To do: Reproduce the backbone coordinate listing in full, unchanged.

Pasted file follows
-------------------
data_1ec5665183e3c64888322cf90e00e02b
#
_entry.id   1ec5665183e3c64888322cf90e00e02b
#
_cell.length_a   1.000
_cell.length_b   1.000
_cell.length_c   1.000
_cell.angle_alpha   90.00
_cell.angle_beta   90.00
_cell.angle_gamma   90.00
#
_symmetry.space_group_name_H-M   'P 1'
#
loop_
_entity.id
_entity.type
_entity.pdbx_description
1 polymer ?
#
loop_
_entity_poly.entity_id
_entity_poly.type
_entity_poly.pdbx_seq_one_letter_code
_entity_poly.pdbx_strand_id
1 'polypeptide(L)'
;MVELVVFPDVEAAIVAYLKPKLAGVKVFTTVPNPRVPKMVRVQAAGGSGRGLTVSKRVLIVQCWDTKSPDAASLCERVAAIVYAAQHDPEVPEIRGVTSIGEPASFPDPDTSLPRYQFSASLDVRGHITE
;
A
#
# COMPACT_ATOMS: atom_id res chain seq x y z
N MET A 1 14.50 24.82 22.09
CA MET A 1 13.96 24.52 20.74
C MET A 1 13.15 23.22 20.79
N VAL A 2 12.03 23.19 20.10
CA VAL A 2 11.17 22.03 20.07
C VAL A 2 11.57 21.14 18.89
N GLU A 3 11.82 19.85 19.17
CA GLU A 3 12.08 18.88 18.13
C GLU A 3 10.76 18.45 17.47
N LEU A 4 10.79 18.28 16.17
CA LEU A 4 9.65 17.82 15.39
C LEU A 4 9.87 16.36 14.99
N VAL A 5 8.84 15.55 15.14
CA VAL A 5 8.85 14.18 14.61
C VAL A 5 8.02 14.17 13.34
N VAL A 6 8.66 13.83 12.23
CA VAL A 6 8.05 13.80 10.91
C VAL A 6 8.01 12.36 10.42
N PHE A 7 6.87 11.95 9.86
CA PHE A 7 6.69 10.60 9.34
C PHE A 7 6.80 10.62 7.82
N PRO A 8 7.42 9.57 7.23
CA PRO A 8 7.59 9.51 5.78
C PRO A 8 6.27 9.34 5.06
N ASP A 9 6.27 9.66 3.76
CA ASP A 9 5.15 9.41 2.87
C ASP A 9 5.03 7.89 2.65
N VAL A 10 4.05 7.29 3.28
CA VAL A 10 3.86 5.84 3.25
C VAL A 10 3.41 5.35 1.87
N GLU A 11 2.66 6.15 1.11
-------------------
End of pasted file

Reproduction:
data_1ec5665183e3c64888322cf90e00e02b
#
_entry.id   1ec5665183e3c64888322cf90e00e02b
#
_cell.length_a   1.000
_cell.length_b   1.000
_cell.length_c   1.000
_cell.angle_alpha   90.00
_cell.angle_beta   90.00
_cell.angle_gamma   90.00
#
_symmetry.space_group_name_H-M   'P 1'
#
loop_
_entity.id
_entity.type
_entity.pdbx_description
1 polymer ?
#
loop_
_entity_poly.entity_id
_entity_poly.type
_entity_poly.pdbx_seq_one_letter_code
_entity_poly.pdbx_strand_id
1 'polypeptide(L)'
;MVELVVFPDVEAAIVAYLKPKLAGVKVFTTVPNPRVPKMVRVQAAGGSGRGLTVSKRVLIVQCWDTKSPDAASLCERVAAIVYAAQHDPEVPEIRGVTSIGEPASFPDPDTSLPRYQFSASLDVRGHITE
;
A
#
# COMPACT_ATOMS: atom_id res chain seq x y z
N MET A 1 14.50 24.82 22.09
CA MET A 1 13.96 24.52 20.74
C MET A 1 13.15 23.22 20.79
N VAL A 2 12.03 23.19 20.10
CA VAL A 2 11.17 22.03 20.07
C VAL A 2 11.57 21.14 18.89
N GLU A 3 11.82 19.85 19.17
CA GLU A 3 12.08 18.88 18.13
C GLU A 3 10.76 18.45 17.47
N LEU A 4 10.79 18.28 16.17
CA LEU A 4 9.65 17.82 15.39
C LEU A 4 9.87 16.36 14.99
N VAL A 5 8.84 15.55 15.14
CA VAL A 5 8.85 14.18 14.61
C VAL A 5 8.02 14.17 13.34
N VAL A 6 8.66 13.83 12.23
CA VAL A 6 8.05 13.80 10.91
C VAL A 6 8.01 12.36 10.42
N PHE A 7 6.87 11.95 9.86
CA PHE A 7 6.69 10.60 9.34
C PHE A 7 6.80 10.62 7.82
N PRO A 8 7.42 9.57 7.23
CA PRO A 8 7.59 9.51 5.78
C PRO A 8 6.27 9.34 5.06
N ASP A 9 6.27 9.66 3.76
CA ASP A 9 5.15 9.41 2.87
C ASP A 9 5.03 7.89 2.65
N VAL A 10 4.05 7.29 3.28
CA VAL A 10 3.86 5.84 3.25
C VAL A 10 3.41 5.35 1.87
N GLU A 11 2.66 6.15 1.11